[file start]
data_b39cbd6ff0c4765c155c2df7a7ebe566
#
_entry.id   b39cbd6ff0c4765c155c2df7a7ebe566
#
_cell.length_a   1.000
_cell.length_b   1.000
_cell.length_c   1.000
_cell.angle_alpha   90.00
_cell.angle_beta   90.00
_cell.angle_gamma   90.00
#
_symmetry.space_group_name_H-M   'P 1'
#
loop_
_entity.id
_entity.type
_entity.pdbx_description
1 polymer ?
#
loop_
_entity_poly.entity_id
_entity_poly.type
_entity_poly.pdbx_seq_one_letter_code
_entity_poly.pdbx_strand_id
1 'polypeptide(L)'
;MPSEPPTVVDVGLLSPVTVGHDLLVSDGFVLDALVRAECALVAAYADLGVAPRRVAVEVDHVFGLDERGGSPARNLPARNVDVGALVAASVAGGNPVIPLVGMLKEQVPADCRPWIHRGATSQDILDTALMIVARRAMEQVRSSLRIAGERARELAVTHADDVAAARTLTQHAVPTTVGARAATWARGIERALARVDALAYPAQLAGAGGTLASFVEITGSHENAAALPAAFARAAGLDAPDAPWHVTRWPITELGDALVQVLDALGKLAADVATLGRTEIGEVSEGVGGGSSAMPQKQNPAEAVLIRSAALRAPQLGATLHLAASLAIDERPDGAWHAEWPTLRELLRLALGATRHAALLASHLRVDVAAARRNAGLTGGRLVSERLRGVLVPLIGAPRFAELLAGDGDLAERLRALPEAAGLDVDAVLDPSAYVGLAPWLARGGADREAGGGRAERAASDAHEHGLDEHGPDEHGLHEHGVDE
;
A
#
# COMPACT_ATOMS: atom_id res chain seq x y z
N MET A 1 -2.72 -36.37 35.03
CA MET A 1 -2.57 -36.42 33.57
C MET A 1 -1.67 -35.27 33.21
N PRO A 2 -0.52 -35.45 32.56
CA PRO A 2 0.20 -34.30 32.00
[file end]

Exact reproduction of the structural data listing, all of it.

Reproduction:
data_b39cbd6ff0c4765c155c2df7a7ebe566
#
_entry.id   b39cbd6ff0c4765c155c2df7a7ebe566
#
_cell.length_a   1.000
_cell.length_b   1.000
_cell.length_c   1.000
_cell.angle_alpha   90.00
_cell.angle_beta   90.00
_cell.angle_gamma   90.00
#
_symmetry.space_group_name_H-M   'P 1'
#
loop_
_entity.id
_entity.type
_entity.pdbx_description
1 polymer ?
#
loop_
_entity_poly.entity_id
_entity_poly.type
_entity_poly.pdbx_seq_one_letter_code
_entity_poly.pdbx_strand_id
1 'polypeptide(L)'
;MPSEPPTVVDVGLLSPVTVGHDLLVSDGFVLDALVRAECALVAAYADLGVAPRRVAVEVDHVFGLDERGGSPARNLPARNVDVGALVAASVAGGNPVIPLVGMLKEQVPADCRPWIHRGATSQDILDTALMIVARRAMEQVRSSLRIAGERARELAVTHADDVAAARTLTQHAVPTTVGARAATWARGIERALARVDALAYPAQLAGAGGTLASFVEITGSHENAAALPAAFARAAGLDAPDAPWHVTRWPITELGDALVQVLDALGKLAADVATLGRTEIGEVSEGVGGGSSAMPQKQNPAEAVLIRSAALRAPQLGATLHLAASLAIDERPDGAWHAEWPTLRELLRLALGATRHAALLASHLRVDVAAARRNAGLTGGRLVSERLRGVLVPLIGAPRFAELLAGDGDLAERLRALPEAAGLDVDAVLDPSAYVGLAPWLARGGADREAGGGRAERAASDAHEHGLDEHGPDEHGLHEHGVDE
;
A
#
# COMPACT_ATOMS: atom_id res chain seq x y z
N MET A 1 -2.72 -36.37 35.03
CA MET A 1 -2.57 -36.42 33.57
C MET A 1 -1.67 -35.27 33.21
N PRO A 2 -0.52 -35.45 32.56
CA PRO A 2 0.20 -34.30 32.00